Criminal Justice Appellate Clinic

Criminal Justice Appellate Clinic

Mr. Amir Ali
Winter 2019 clinic
2 clinical credits

Students who enroll in this offering may count the credits towards the JD experiential learning requirement.

Enrollment in this clinic will fulfill the HLS JD pro bono requirement.

Required Class Component: Criminal Justice Appellate Clinical Seminar (1 winter classroom credit). This clinic and course are bundled; your enrollment in this clinic will automatically enroll you in the required course.
Additional Co-/Pre-Requisites: None.
By Permission: Yes. Applications are due October 30, 2018.
Add/Drop Deadline: November 30, 2018.
LLM Students: International students on F-1 student visas are required to have Curricular Practical Training (CPT) authorization; LL.M. students are not eligible for CPT.
Placement Site: Washington D.C.

This winter-term clinic is taken concurrently with the Criminal Justice Appellate Clinical Seminar. Both the class and clinic will take place in Washington, D.C.

Students will participate in an externship with the Roderick & Solange MacArthur Justice Center (“MJC”) in Washington, D.C., working on appeals before federal circuit courts and/or the U.S. Supreme Court that raise important issues related to civil rights and the criminal justice system.

Students will learn the ins-and-outs of litigating appeals in the field criminal justice, including general appellate strategy and skills, and emerging issues in the criminal justice system. Under the supervision of the director of MJC’s D.C. Office, students will have the opportunity to make a substantial contribution to the office’s ongoing appellate cases, including performing research and draft legal analysis for briefs that will be filed in federal court. Depending on the particular matters students work on, this may also include participation in client interaction and strategic decision-making, analysis of factual records, and participation in moot oral arguments (depending upon the stage of their assigned appeals). Students will also have the option of continuing the clinic remotely in the spring semester, allowing more substantial involvement in their assigned appeals and increased exposure to appellate litigation.

MJC is one of the nation’s premier civil rights organizations and champions criminal justice reform through litigation, in areas that include police misconduct, rights of the accused, issues facing indigent prisoners, the death penalty, and the rights of detainees. The organization’s Washington, D.C. office focuses specifically on appellate litigation as a vehicle for achieving change in these areas.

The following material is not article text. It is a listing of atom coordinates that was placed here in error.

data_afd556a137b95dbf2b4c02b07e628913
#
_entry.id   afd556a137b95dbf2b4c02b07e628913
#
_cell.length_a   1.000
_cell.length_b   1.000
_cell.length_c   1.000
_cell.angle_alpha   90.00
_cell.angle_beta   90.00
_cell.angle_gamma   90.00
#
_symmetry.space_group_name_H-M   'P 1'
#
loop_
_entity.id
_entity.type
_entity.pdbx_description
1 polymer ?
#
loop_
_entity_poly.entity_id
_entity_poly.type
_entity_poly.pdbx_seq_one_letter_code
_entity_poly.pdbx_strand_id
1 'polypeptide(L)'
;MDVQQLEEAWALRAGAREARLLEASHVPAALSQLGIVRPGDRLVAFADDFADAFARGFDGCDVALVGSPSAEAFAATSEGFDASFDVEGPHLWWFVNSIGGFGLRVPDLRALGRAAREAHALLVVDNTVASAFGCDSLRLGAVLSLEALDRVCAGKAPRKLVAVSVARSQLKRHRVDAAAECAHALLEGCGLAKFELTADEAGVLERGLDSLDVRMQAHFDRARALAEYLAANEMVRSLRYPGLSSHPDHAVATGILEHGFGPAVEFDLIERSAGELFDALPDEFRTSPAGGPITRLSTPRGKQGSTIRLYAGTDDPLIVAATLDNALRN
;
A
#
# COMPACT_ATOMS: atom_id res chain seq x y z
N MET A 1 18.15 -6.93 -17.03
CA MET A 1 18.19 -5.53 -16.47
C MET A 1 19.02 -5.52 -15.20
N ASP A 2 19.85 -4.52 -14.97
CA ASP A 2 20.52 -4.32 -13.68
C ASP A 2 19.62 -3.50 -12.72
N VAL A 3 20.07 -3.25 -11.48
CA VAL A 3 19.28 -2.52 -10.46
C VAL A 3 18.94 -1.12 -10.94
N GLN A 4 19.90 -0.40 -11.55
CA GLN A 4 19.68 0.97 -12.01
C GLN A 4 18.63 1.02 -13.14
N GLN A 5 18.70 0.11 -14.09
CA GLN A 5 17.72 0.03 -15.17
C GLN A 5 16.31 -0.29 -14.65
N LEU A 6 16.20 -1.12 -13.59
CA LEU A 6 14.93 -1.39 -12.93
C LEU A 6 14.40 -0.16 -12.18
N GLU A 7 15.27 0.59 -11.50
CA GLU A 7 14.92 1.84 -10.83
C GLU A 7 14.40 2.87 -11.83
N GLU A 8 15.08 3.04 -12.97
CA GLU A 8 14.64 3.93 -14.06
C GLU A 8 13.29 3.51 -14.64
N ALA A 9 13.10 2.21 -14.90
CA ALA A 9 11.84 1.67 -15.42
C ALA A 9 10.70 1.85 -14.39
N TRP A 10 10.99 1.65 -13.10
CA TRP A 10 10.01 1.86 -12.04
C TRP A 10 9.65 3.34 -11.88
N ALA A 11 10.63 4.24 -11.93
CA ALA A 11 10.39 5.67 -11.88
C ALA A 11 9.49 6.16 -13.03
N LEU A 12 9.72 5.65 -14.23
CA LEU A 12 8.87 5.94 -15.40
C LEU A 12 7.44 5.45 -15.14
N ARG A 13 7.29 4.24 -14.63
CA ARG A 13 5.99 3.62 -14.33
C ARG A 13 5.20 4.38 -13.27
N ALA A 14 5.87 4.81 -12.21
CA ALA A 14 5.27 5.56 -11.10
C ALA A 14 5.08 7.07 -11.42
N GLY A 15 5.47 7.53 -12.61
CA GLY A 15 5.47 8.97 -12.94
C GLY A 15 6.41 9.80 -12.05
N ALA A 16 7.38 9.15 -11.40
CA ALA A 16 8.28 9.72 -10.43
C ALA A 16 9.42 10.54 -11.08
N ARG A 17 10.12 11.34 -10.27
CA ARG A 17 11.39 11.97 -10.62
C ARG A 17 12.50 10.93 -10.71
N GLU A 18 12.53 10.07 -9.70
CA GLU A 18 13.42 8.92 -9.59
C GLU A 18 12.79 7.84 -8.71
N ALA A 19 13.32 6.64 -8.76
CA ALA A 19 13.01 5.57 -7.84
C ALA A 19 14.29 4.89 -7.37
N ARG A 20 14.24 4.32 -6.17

Examples of issues raised in MJC appeals include:

  • Unsettled questions of criminal procedure under the Fourth, Fifth, and Sixth Amendments (search & seizure, privilege against self-incrimination, right to a jury, right to counsel);
  • Issues facing indigent prisoners, including the constitutional rights of prisoners to be free from cruel and unusual treatment by prison officials and access to courts;
  • Constitutional challenges to the use of solitary confinement in the prison system;
  • Fundamental trial rights under the Due Process Clause, including issues unique to capital trials;
  • Challenges to certain discriminatory executive actions outside of the criminal justice system, including discriminatory practices of Immigrations and Custom Enforcement and discrimination against Muslim travelers at the border.

Students admitted to the clinic will be supervised by Amir H. Ali, founder of MJC’s Washington, D.C. office, who serves as the organization’s Supreme Court & Appellate Counsel.

Students interested in this clinic should submit a resume, an unedited writing sample, and a statement of interest (less than 300 words) that includes: (i) the student’s reason for applying to the clinic, including particular criminal justice issues the student is interested in; (ii) any prior exposure to appellate and/or criminal justice issues; (iii) whether the student would be interested in continuing the clinic during the Spring semester. Applications should be submitted to by October 30, 2018. Limited funding for students’ travel/accommodations in Washington, D.C. will be available through the Office of Clinical Programs.